Jeff Horwich is the interim host of Marketplace Morning Report and a sometime-Marketplace reporter. He is the former host of "In The Loop" from Minnesota Public Radio and a former business and economics correspondent for MPR. He is a graduate of Duke University and has a Master's in applied economics from the University of Minnesota.
Japan has its seventh leader in six years. What politicians can learn from the Bush-era tax cuts as they negotiate to avoid the fiscal cliff. Sprint acquires Clearwire and possibly signals a step towards more data, faster. And checking in with Hoboken, N.J., after Hurricane Sandy.
Posted In: fiscal cliff, Bush tax cuts, Bush, Barack Obama
The process of pushing through those Bush tax cuts 12 years ago might seem like ancient history, but some say we could stand to go back in time and learn from it.
The U.S. has advocated policy backed by major tech players like Google -- that Internet regulation needs a light touch, if any.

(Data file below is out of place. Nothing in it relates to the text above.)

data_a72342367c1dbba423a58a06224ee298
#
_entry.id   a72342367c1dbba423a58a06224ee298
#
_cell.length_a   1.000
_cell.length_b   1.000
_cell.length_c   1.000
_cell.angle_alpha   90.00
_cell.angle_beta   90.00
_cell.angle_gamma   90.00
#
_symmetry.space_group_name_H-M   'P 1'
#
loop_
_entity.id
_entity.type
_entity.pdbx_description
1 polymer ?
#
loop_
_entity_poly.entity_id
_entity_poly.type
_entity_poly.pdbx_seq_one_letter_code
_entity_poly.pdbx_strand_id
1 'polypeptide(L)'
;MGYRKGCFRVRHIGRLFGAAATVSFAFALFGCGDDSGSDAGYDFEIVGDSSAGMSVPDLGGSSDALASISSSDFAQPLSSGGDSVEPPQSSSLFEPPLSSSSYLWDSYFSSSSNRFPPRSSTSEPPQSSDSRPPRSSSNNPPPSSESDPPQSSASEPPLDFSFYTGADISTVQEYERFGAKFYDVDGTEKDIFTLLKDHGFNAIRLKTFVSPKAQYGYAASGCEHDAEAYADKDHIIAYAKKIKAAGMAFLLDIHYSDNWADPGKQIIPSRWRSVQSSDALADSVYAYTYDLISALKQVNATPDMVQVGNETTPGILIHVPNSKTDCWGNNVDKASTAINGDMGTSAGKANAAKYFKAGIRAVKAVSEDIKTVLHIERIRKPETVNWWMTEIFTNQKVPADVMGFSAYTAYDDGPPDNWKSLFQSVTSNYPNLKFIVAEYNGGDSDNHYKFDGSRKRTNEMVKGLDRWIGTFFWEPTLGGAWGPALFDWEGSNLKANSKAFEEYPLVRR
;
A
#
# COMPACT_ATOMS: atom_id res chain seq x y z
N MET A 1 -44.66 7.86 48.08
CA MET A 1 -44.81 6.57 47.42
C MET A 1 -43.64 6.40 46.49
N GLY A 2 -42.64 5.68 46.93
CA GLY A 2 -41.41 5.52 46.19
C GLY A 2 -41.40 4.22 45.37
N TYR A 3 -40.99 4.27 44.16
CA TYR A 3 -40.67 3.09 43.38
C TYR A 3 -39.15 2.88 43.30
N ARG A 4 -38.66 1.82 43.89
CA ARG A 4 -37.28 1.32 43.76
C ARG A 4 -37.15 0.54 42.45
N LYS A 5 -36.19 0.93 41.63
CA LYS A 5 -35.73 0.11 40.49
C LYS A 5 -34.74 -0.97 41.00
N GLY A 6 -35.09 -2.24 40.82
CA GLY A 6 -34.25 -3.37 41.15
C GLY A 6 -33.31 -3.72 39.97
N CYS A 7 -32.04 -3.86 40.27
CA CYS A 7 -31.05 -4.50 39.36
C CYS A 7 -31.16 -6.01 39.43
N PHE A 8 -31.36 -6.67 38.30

U.S. Inflation: Wrapped up tight -- with a bow on top. We'll talk falling consumer prices, and find out why the US and its allies want nothing to do with a new international treaty to regulate the Internet. We'll also hit on the long-lost proposal to call up a U.S. National Guard of Geeks, and get the story behind what I think is one of the best company names I've ever heard: Jewpon.
Posted In: Hurricane Sandy, technology, natural disasters
On Monday, Congress takes up a $60 billion recovery package for areas affected by Superstorm Sandy. When the lights went out and the floodwaters moved in, people needed food and sandbags, sure -- but they also needed information and connectivity.
The first real look at holiday retail sales. In Europe today: 'One bank to rule them all' -- a big step closer to a banking union. Google Maps is back for iPhone -- could this actually be good for Apple? And speaking of Apple, what happens when you give an iPad to the Pope?
What's next for right-to-work: We'll look ahead after the big vote in Michigan, talk about the economics of the North Korean missile launch, and talk with the author of Encyclopedia Paranoica -- a big fat book of all the horrible threats under which we somehow continue to live our lives.